Throughout his playing days, Hall of Famer Michael Jordan never lacked any confidence in his ability on the court. That saw him participate in many instances of trash talking over the years. It’s something that helped fuel his performance that often took his game to greater heights. Even in retirement, Jordan‘s competitiveness and self-confidence hadn’t dwindled a bit as former NBA guard O.J. Mayo could attest before he ever arrived into the league.
Michael Jordan’s trash talk
Over the last couple of decades, Jordan‘s legacy has continued to live on strongly behind his stellar play on the court.
It extends far beyond that as his trash-talking skills is that of legends. There are numerous stories from Jordan‘s peers about being on the wrong end of those situations with the Hall of Famer torching them or their team in those instances.
That is part of his legacy that has brought more admiration and respect for his cut-throat mentality that the generations after him tried to mirror. It’s part of defining his mindset that helped elevate his game to the next level and in many ways further fueled him to overcome the doubt.
With that in mind, Jordan went that route once again with
Michael Jordan crushes O.J. Mayo after trash talk
Although Jordan had been done playing in the league for several years, he still partook in playing pickup basketball games at his annual camps. That was the case one year with OJ Mayo being in attendance at one of Jordan’s events when he was still a high-school standout.
That led to Mayo taking the confident approach of trash-talking Jordan at the camp by telling the Hall of Famer that he couldn’t guard him. It didn’t take long for the Chicago Bulls great to step up the challenge and torch him in the pick-up game. (H/T Kenny Honaker of ClutchPoints)
“I’m playing in my camp against O.J. Mayo,” Jordan said in an interview from yesteryear. “He was a top high school kid coming out, and I had never met him.
“In front of my camp, he starts this thing about ‘you can’t guard me, you can’t do this.’ I’ve got my campers here, so I can’t really go where I want to go because I own my camp,” Jordan added.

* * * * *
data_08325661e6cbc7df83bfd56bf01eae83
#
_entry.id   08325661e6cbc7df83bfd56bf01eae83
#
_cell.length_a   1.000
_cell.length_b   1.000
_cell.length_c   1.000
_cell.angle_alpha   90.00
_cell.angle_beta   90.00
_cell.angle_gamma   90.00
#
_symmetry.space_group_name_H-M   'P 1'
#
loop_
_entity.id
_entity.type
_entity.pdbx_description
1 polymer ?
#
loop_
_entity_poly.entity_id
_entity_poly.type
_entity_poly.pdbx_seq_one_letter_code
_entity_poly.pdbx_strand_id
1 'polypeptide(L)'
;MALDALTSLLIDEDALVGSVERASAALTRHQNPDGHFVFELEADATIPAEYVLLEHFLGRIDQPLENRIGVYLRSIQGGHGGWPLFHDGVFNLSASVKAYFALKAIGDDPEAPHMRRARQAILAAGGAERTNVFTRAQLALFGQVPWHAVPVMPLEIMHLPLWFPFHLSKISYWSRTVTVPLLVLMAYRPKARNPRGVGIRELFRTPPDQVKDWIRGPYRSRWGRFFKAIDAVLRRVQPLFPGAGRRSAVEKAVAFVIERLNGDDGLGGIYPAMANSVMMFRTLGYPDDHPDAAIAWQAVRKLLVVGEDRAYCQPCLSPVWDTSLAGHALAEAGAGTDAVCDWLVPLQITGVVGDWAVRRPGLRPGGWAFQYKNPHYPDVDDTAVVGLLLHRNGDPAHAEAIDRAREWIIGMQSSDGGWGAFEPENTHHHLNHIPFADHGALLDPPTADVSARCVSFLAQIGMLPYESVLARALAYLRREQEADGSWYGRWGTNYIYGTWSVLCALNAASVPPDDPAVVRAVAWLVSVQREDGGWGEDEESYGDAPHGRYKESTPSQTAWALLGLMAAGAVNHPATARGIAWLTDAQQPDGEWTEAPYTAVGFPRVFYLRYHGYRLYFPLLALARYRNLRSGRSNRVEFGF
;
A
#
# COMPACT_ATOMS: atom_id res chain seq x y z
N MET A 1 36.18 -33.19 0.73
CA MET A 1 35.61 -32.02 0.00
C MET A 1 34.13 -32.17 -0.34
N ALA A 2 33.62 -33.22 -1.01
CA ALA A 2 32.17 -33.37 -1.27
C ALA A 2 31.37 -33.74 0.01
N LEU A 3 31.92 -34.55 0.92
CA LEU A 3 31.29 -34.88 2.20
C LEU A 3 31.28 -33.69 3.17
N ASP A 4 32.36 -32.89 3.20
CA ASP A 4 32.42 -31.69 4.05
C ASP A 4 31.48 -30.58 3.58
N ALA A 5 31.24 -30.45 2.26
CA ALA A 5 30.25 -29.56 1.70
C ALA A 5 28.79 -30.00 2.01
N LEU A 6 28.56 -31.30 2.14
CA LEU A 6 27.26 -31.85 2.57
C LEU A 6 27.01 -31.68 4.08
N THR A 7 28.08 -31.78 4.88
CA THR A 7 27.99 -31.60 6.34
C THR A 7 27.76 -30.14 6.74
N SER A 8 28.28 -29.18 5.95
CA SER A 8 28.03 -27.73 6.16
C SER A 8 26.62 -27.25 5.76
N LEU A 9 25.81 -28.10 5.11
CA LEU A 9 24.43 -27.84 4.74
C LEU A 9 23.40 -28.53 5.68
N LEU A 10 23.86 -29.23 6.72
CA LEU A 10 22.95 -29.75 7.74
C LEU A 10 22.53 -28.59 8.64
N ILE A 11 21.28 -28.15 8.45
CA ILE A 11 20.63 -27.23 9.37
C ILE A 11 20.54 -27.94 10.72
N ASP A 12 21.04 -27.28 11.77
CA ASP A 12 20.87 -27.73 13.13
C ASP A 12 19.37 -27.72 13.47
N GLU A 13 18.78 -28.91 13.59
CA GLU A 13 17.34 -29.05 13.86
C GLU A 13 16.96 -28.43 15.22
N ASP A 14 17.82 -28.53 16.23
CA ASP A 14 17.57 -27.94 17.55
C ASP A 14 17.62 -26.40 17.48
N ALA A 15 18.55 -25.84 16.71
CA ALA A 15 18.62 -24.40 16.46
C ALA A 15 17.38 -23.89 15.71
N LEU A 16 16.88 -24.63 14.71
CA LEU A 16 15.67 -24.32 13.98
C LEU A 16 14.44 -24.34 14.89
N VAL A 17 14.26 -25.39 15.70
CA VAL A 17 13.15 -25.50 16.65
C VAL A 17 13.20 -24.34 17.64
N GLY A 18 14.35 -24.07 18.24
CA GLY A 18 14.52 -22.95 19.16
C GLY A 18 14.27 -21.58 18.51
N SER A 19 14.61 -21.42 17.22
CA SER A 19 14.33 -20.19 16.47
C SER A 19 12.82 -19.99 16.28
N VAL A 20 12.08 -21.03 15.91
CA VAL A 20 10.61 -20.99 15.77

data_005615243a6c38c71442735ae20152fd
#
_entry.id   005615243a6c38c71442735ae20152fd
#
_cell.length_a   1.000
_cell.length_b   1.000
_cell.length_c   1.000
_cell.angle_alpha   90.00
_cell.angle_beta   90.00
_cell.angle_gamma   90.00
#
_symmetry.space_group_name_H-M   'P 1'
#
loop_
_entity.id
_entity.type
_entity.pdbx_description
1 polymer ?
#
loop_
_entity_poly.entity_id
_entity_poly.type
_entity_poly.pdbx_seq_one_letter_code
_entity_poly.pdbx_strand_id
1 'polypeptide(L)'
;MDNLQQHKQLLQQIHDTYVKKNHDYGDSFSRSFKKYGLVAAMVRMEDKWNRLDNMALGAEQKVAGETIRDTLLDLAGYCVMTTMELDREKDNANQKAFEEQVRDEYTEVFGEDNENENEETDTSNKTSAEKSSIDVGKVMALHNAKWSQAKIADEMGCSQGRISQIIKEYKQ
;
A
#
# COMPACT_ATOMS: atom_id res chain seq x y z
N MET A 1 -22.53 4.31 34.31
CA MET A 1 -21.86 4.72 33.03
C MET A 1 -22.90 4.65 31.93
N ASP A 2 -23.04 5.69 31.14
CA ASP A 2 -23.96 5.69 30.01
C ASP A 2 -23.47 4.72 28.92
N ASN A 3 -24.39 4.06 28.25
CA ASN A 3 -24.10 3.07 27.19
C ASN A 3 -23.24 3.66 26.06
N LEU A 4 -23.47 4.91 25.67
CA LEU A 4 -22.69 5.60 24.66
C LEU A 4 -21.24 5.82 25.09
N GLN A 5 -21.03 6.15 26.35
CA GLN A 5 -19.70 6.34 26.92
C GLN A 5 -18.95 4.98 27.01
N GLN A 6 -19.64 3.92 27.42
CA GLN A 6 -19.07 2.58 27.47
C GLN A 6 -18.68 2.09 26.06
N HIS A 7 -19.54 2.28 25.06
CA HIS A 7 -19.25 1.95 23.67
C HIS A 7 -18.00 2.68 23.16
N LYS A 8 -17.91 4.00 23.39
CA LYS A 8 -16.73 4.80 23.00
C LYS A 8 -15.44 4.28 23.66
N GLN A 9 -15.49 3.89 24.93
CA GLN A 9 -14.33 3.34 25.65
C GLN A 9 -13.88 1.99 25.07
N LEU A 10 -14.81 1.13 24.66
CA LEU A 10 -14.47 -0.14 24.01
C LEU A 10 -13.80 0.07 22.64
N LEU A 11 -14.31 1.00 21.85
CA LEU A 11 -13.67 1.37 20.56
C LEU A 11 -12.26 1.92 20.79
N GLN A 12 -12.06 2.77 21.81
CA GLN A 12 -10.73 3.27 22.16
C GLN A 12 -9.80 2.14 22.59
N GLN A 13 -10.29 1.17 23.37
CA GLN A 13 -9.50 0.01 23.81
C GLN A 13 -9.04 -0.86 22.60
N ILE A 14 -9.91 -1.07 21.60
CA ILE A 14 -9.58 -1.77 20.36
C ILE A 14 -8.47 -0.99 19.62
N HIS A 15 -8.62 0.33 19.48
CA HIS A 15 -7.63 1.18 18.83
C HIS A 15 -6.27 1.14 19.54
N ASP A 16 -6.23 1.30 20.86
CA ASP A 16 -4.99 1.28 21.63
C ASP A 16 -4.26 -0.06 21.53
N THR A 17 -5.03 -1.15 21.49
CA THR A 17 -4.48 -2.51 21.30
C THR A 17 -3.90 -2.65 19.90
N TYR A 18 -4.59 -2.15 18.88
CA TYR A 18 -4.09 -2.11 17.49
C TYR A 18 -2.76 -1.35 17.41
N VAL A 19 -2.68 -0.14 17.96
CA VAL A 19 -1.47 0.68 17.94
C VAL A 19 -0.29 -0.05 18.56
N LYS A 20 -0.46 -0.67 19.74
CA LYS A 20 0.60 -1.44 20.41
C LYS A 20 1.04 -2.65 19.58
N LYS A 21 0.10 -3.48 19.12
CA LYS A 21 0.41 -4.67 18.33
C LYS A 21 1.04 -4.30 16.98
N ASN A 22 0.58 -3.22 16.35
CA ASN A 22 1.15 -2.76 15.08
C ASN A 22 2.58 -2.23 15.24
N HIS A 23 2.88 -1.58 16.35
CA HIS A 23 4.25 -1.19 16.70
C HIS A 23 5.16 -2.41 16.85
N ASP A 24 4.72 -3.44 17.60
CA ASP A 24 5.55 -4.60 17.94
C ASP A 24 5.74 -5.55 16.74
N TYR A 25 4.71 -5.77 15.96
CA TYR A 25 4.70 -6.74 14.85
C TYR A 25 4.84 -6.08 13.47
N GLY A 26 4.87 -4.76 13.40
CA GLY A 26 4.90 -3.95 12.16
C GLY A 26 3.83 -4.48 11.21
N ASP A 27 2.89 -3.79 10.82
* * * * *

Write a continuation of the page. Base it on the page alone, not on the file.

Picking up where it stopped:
“So I stopped the camp — sent the kids to bed,” Jordan added. “We go back to playing, and he starts this whole thing that ‘you can’t guard me, you can’t do this.’ So from that point on, it was a lesson. And from that point on, it was a lesson. He never won a game, I posted him up, I did everything.”
Although Mayo was just a rowdy high school player extremely confident in his ability, Jordan stepped up to the challenge. From his account of the situation, he said that the two were jawing back and forth, but it was Jordan who got the upper hand that included drilling his infamous fadeaway jumper on him.
It was another example from the many that trash-talking Jordan isn’t the wisest idea.
Where is O.J. Mayo now?
This isn’t to suggest that this situation with Jordan had a profound effect on Mayo’s basketball career, but to give background where he’s at now.
He was selected third overall in the 2008 NBA Draft by the Minnesota Timberwolves and was traded to the Memphis Grizzlies after one year at USC. He spent the first four years of his career with the Grizzlies then joined the Dallas Mavericks for a season before spending his last three years with the Milwaukee Bucks.
Mayo has been out of the mix since 2016 as he was banned and disqualified for violating the NBA’s anti-drug program. He has since played overseas with Atleticos de San German of the Baloncesto Superior Nacional. The 32-year-old also played for Dacin Tigers of the Super Basketball League in Taiwan and is currently suiting up for the Taipei Fubon Braves in the ASEAN Basketball League.
There is no clarity about whether he will attempt returning to the NBA as he was eligible for reinstatement before the 2018-19 season.